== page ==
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Article
June 1995

Spontaneous Splenic RuptureThe Role of Nonoperative Management

Author Affiliations

From the Department of Surgery, Mount Auburn Hospital, Cambridge, and the Harvard-Deaconess Surgical Residency Program, Boston, Mass.

Arch Surg. 1995;130(6):662-665. doi:10.1001/archsurg.1995.01430060100020
Abstract

Spontaneous splenic rupture associated with infectious mononucleosis is an infrequent occurrence. Splenectomy has been advocated as the appropriate treatment for these patients. Recently, three patients with spontaneous splenic rupture were successfully treated at our institution without surgery. Management of spontaneous splenic rupture in 37 other patients in the literature was reviewed. Nine of these patients also were treated nonoperatively. Although it has been suggested that splenectomy is the treatment of choice for patients with spontaneous splenic rupture, we believe selective nonoperative treatment of these patients is a realistic and safe option if it is employed appropriately.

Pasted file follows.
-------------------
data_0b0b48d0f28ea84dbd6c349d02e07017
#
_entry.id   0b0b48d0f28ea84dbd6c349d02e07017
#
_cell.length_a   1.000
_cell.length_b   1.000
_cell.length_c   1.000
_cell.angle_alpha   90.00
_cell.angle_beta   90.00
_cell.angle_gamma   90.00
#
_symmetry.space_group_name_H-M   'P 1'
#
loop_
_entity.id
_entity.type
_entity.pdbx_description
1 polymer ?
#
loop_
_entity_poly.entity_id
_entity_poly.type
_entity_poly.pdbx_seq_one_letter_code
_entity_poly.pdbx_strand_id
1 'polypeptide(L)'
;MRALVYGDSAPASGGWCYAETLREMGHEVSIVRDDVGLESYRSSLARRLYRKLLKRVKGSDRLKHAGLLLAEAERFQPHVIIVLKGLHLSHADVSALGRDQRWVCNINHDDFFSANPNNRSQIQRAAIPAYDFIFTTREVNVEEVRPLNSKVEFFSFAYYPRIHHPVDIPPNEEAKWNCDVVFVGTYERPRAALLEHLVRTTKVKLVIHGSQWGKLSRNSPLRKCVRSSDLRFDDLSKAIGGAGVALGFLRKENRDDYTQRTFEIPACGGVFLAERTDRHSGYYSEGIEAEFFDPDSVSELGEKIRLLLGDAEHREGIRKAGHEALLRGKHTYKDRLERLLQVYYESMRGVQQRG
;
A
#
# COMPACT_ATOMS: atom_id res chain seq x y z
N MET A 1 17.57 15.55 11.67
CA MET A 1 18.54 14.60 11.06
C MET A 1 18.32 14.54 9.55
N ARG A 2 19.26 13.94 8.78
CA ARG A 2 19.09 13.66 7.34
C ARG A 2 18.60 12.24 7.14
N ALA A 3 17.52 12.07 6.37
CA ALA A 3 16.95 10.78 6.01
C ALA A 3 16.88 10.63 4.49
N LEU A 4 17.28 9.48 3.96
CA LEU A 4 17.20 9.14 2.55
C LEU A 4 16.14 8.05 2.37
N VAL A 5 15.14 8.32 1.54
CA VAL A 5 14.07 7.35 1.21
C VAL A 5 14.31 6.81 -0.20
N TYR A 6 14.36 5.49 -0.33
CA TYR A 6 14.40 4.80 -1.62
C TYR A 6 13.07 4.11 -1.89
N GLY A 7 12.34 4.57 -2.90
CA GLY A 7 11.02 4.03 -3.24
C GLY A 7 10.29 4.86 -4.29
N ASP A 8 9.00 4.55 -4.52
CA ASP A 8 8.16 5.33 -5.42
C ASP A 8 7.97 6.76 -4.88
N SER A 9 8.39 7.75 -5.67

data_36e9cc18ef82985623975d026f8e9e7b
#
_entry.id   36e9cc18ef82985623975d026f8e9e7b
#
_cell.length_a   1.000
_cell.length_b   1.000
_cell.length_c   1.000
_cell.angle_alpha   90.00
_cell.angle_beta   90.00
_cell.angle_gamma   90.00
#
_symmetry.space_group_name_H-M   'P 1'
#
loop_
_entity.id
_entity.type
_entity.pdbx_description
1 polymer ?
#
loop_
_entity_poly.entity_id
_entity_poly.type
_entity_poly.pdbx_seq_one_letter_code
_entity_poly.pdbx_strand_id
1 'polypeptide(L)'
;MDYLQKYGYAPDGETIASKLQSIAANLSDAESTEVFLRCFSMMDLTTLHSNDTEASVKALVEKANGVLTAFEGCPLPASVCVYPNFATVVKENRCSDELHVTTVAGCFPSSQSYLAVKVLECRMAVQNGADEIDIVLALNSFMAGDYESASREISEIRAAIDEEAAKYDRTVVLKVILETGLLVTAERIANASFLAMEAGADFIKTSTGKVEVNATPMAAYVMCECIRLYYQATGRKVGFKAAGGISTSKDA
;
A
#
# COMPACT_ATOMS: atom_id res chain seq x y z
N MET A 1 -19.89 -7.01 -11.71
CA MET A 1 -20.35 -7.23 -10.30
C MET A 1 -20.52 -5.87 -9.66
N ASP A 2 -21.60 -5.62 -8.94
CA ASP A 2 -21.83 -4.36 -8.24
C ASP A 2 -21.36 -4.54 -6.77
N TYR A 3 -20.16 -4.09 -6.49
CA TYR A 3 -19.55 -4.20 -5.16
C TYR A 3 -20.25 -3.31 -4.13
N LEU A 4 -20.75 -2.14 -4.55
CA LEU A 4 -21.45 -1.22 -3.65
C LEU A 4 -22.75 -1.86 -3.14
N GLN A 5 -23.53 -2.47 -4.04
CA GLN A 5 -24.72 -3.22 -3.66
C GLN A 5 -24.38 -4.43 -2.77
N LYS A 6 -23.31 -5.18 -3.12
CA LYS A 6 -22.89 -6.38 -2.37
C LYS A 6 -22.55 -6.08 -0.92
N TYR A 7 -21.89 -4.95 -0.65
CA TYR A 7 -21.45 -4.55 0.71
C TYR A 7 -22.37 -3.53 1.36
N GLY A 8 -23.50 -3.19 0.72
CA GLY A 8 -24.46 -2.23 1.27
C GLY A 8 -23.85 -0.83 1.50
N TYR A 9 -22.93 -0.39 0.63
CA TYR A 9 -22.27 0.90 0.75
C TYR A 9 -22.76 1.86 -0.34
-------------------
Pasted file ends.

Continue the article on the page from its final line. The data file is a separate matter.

(Arch Surg. 1995;130:662-665)

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